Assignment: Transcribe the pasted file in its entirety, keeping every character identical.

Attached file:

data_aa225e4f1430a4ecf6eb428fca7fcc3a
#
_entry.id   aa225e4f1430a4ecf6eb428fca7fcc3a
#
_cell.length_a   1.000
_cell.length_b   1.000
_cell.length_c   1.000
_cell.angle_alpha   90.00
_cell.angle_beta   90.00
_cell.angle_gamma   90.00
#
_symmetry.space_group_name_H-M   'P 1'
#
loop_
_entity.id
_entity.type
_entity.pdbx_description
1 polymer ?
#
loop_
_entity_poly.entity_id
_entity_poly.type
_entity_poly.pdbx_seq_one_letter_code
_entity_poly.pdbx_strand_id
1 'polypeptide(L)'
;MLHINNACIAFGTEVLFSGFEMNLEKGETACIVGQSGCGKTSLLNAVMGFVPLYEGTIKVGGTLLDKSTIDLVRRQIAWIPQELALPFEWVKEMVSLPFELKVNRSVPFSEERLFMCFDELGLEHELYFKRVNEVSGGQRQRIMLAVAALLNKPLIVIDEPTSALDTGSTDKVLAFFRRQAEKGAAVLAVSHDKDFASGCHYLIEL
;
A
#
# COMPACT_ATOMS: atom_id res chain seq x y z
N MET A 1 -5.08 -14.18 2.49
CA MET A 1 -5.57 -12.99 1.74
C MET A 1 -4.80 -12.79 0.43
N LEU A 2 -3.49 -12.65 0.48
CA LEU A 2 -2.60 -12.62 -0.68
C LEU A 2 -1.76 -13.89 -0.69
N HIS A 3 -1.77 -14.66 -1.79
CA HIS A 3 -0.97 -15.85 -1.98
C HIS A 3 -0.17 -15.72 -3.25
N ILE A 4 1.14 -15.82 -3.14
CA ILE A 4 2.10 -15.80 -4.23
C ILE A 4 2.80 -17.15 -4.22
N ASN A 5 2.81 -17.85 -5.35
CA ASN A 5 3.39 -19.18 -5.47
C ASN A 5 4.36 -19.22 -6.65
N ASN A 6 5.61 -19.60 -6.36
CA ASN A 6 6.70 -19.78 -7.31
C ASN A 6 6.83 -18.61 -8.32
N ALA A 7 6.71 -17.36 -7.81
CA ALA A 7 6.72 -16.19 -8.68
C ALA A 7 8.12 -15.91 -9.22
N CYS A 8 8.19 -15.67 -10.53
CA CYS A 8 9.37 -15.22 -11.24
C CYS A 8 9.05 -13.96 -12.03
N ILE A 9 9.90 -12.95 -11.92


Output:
data_aa225e4f1430a4ecf6eb428fca7fcc3a
#
_entry.id   aa225e4f1430a4ecf6eb428fca7fcc3a
#
_cell.length_a   1.000
_cell.length_b   1.000
_cell.length_c   1.000
_cell.angle_alpha   90.00
_cell.angle_beta   90.00
_cell.angle_gamma   90.00
#
_symmetry.space_group_name_H-M   'P 1'
#
loop_
_entity.id
_entity.type
_entity.pdbx_description
1 polymer ?
#
loop_
_entity_poly.entity_id
_entity_poly.type
_entity_poly.pdbx_seq_one_letter_code
_entity_poly.pdbx_strand_id
1 'polypeptide(L)'
;MLHINNACIAFGTEVLFSGFEMNLEKGETACIVGQSGCGKTSLLNAVMGFVPLYEGTIKVGGTLLDKSTIDLVRRQIAWIPQELALPFEWVKEMVSLPFELKVNRSVPFSEERLFMCFDELGLEHELYFKRVNEVSGGQRQRIMLAVAALLNKPLIVIDEPTSALDTGSTDKVLAFFRRQAEKGAAVLAVSHDKDFASGCHYLIEL
;
A
#
# COMPACT_ATOMS: atom_id res chain seq x y z
N MET A 1 -5.08 -14.18 2.49
CA MET A 1 -5.57 -12.99 1.74
C MET A 1 -4.80 -12.79 0.43
N LEU A 2 -3.49 -12.65 0.48
CA LEU A 2 -2.60 -12.62 -0.68
C LEU A 2 -1.76 -13.89 -0.69
N HIS A 3 -1.77 -14.66 -1.79
CA HIS A 3 -0.97 -15.85 -1.98
C HIS A 3 -0.17 -15.72 -3.25
N ILE A 4 1.14 -15.82 -3.14
CA ILE A 4 2.10 -15.80 -4.23
C ILE A 4 2.80 -17.15 -4.22
N ASN A 5 2.81 -17.85 -5.35
CA ASN A 5 3.39 -19.18 -5.47
C ASN A 5 4.36 -19.22 -6.65
N ASN A 6 5.61 -19.60 -6.36
CA ASN A 6 6.70 -19.78 -7.31
C ASN A 6 6.83 -18.61 -8.32
N ALA A 7 6.71 -17.36 -7.81
CA ALA A 7 6.72 -16.19 -8.68
C ALA A 7 8.12 -15.91 -9.22
N CYS A 8 8.19 -15.67 -10.53
CA CYS A 8 9.37 -15.22 -11.24
C CYS A 8 9.05 -13.96 -12.03
N ILE A 9 9.90 -12.95 -11.92